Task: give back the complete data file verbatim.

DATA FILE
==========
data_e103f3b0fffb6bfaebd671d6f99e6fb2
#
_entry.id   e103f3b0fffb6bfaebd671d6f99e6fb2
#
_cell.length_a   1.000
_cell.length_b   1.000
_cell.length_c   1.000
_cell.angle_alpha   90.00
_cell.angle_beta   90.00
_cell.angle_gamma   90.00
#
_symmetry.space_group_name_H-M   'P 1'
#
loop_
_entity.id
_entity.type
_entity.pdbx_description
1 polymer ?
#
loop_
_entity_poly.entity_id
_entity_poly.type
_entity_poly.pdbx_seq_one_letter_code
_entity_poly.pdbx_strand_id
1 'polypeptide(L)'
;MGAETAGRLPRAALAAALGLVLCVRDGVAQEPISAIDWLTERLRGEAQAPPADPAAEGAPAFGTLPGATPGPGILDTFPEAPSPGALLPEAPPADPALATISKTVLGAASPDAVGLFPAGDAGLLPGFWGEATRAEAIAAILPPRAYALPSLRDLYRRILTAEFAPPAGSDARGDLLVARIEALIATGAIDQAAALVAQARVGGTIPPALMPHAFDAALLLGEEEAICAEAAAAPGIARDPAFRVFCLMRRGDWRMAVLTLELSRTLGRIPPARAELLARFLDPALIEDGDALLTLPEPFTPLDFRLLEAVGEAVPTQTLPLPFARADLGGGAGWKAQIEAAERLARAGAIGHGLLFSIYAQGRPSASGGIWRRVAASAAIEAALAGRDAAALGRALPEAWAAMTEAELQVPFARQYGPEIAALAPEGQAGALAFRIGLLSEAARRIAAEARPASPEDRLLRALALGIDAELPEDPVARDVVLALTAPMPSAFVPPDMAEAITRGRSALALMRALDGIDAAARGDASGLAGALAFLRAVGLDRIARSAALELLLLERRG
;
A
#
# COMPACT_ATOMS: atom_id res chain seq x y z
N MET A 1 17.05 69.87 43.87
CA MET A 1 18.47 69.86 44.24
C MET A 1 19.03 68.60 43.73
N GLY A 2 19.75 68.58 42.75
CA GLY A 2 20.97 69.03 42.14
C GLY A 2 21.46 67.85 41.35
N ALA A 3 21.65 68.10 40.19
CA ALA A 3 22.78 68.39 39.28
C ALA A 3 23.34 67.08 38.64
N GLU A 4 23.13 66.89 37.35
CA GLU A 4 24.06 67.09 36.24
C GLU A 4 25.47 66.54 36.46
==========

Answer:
data_e103f3b0fffb6bfaebd671d6f99e6fb2
#
_entry.id   e103f3b0fffb6bfaebd671d6f99e6fb2
#
_cell.length_a   1.000
_cell.length_b   1.000
_cell.length_c   1.000
_cell.angle_alpha   90.00
_cell.angle_beta   90.00
_cell.angle_gamma   90.00
#
_symmetry.space_group_name_H-M   'P 1'
#
loop_
_entity.id
_entity.type
_entity.pdbx_description
1 polymer ?
#
loop_
_entity_poly.entity_id
_entity_poly.type
_entity_poly.pdbx_seq_one_letter_code
_entity_poly.pdbx_strand_id
1 'polypeptide(L)'
;MGAETAGRLPRAALAAALGLVLCVRDGVAQEPISAIDWLTERLRGEAQAPPADPAAEGAPAFGTLPGATPGPGILDTFPEAPSPGALLPEAPPADPALATISKTVLGAASPDAVGLFPAGDAGLLPGFWGEATRAEAIAAILPPRAYALPSLRDLYRRILTAEFAPPAGSDARGDLLVARIEALIATGAIDQAAALVAQARVGGTIPPALMPHAFDAALLLGEEEAICAEAAAAPGIARDPAFRVFCLMRRGDWRMAVLTLELSRTLGRIPPARAELLARFLDPALIEDGDALLTLPEPFTPLDFRLLEAVGEAVPTQTLPLPFARADLGGGAGWKAQIEAAERLARAGAIGHGLLFSIYAQGRPSASGGIWRRVAASAAIEAALAGRDAAALGRALPEAWAAMTEAELQVPFARQYGPEIAALAPEGQAGALAFRIGLLSEAARRIAAEARPASPEDRLLRALALGIDAELPEDPVARDVVLALTAPMPSAFVPPDMAEAITRGRSALALMRALDGIDAAARGDASGLAGALAFLRAVGLDRIARSAALELLLLERRG
;
A
#
# COMPACT_ATOMS: atom_id res chain seq x y z
N MET A 1 17.05 69.87 43.87
CA MET A 1 18.47 69.86 44.24
C MET A 1 19.03 68.60 43.73
N GLY A 2 19.75 68.58 42.75
CA GLY A 2 20.97 69.03 42.14
C GLY A 2 21.46 67.85 41.35
N ALA A 3 21.65 68.10 40.19
CA ALA A 3 22.78 68.39 39.28
C ALA A 3 23.34 67.08 38.64
N GLU A 4 23.13 66.89 37.35
CA GLU A 4 24.06 67.09 36.24
C GLU A 4 25.47 66.54 36.46